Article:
In October, David Coton is getting the garden prepared for the onset of colder weather but, at the same time, the arrival of spring bulbs in the garden centre is a reminder that you should also now be planning ahead for next year.
Many gardeners like to think of themselves as thrifty individuals. Why go to the expense of buying anything new when you can cobble it together from odds and ends?
When it comes to plants they are only too happy to take softwood cuttings in the spring, forgetting that in the autumn they can also extend the life of many plants, saving money next year.
Forget about annuals whether hardy or half-hardy. Sweet peas, poppies, cosmos, French marigolds, nemesia and the like can be consigned to the compost heap after flowering or when you have collected seed.
However if you take cuttings from tender perennials such as fuchias, gazanias and geraniums and protect them over winter you'll be rewarded with lots of free plants in the spring.
Tender plants are also worth propagating in case we have a hard frosts or they don't survive several weeks in their greenhouse winter quarters.
If you have any lavender, salvia, hebe, verbena or penstemon, get out into the garden now and take end of season cuttings that will take root before they become dormant.
Cut off the end of a non-flowering shoot about 5ins long just above a leaf. Remove any lower leaves. Make a clean cut just below a leaf joint, leaving a cutting that is about 4ins. Fuchsias are an exception, preferring to root from shorter cuttings, maybe only one or two inches.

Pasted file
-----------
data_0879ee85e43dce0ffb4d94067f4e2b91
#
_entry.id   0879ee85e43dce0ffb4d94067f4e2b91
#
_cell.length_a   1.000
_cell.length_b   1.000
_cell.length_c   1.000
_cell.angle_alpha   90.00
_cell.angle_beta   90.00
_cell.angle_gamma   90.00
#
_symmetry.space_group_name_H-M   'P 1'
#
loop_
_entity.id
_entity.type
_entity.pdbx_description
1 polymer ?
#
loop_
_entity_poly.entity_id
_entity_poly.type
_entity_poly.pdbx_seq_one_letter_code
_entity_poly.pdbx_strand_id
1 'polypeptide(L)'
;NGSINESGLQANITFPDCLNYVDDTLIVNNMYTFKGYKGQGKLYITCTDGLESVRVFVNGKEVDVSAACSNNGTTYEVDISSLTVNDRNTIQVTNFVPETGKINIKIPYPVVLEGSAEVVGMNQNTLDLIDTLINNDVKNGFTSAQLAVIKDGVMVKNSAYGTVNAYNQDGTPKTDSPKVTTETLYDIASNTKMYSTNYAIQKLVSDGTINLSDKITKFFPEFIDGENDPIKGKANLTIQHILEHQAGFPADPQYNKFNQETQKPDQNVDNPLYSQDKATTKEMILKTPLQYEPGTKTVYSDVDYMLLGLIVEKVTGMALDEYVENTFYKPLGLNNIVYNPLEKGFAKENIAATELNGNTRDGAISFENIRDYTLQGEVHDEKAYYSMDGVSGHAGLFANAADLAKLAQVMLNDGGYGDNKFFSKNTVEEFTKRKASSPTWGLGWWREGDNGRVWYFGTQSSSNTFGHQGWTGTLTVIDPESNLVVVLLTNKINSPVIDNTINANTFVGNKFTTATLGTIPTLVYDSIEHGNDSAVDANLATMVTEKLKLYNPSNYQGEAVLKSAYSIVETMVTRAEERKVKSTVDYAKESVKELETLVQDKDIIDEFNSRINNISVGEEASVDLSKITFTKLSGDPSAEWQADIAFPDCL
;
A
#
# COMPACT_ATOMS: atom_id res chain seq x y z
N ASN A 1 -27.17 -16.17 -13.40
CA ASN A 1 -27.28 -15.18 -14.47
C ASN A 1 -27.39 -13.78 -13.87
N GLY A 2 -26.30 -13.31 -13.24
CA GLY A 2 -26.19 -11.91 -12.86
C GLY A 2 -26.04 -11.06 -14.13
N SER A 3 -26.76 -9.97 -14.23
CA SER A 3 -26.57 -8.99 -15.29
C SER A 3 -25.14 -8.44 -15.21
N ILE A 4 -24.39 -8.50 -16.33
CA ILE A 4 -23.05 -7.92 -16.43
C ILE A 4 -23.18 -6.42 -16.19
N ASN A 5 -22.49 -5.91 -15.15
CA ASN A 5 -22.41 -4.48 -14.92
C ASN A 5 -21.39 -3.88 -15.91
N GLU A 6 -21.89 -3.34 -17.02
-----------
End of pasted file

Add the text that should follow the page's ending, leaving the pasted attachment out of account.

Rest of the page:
Now plant the cuttings, perhaps with a dusting of hormone rooting power, to about half of their length around the edge of a small pot filled with compost, a little sharp sand or grit should be added to improve drainage.
Water and then cover all but geraniums, and any other cutting with soft downy leaves, with a small plastic bag to conserve moisture and encourage humidity. After about six weeks this can be removed.
Stand the pots in good light but not direct sun. Water sparingly and remove any dead leaves, flowerbuds or cuttings that wilt and have clearly not taken.
In late March or early April you can pot the rooted plants individually and feel very pleased with yourself.
At this time of the year you'll find a fabulous selection of summer bedding at our Garden Centre in Birmingham. David Coton will be planting the bedding in containers this month to achieve a wonderful display of colour and here are some other jobs to do in the garden in June.
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There's no doubt that television provides gardeners with inspiration, sound advice and good ideas, that's why we're all looking forward to new programmes and the return of old favourites during 2019.
Sometimes only the best will do. And if you are looking for the best domestic shed on the UK market it will probably be branded with the Biohort name and logo.